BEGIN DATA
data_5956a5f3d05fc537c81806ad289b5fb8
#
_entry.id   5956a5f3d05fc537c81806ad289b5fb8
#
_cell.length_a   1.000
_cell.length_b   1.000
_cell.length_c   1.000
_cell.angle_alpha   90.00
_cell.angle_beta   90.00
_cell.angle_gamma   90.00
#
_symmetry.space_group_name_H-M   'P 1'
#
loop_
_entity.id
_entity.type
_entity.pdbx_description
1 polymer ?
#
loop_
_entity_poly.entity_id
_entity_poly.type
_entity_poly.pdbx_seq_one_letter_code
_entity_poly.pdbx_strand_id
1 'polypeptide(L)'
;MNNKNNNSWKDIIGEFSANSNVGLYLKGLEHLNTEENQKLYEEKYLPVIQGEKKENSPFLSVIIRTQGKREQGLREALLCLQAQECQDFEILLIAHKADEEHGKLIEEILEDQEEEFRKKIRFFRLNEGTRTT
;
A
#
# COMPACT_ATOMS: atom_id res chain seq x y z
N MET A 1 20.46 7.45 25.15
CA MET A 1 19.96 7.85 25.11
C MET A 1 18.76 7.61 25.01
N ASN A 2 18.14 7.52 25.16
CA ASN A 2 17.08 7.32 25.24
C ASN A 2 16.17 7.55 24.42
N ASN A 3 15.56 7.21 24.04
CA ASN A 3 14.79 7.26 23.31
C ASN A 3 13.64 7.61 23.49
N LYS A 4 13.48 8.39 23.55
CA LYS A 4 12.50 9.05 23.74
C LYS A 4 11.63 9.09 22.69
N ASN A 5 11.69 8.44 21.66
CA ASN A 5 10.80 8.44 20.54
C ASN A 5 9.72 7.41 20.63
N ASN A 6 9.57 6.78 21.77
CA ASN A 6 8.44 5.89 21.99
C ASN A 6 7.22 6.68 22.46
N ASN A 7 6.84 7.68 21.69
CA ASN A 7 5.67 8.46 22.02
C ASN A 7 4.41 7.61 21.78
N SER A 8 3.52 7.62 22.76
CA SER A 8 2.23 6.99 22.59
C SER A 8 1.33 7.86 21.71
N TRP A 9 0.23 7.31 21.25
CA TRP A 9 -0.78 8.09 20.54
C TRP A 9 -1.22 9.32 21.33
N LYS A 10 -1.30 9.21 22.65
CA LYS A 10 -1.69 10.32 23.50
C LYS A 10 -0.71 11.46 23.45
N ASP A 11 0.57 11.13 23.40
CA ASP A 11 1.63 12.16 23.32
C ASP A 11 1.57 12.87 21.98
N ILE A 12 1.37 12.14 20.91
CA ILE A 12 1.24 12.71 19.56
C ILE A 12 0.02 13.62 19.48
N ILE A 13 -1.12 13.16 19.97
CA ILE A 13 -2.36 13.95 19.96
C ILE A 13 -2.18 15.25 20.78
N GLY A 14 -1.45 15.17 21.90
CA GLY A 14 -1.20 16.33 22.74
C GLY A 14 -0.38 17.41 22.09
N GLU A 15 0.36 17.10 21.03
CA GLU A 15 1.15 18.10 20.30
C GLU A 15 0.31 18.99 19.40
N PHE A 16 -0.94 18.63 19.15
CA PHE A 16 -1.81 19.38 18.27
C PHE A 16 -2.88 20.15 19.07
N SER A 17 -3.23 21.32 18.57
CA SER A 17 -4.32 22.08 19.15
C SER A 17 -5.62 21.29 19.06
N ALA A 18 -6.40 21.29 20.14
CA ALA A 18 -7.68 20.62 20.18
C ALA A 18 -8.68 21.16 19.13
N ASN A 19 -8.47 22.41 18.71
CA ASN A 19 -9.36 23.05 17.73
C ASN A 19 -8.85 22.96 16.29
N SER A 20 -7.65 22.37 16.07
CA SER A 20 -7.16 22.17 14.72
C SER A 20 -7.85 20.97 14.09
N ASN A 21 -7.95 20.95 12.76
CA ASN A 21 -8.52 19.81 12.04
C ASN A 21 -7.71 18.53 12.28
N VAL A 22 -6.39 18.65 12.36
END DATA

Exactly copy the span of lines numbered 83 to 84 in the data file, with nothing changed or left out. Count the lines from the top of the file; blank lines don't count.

CA ALA A 18 -7.68 20.62 20.18
C ALA A 18 -8.68 21.16 19.13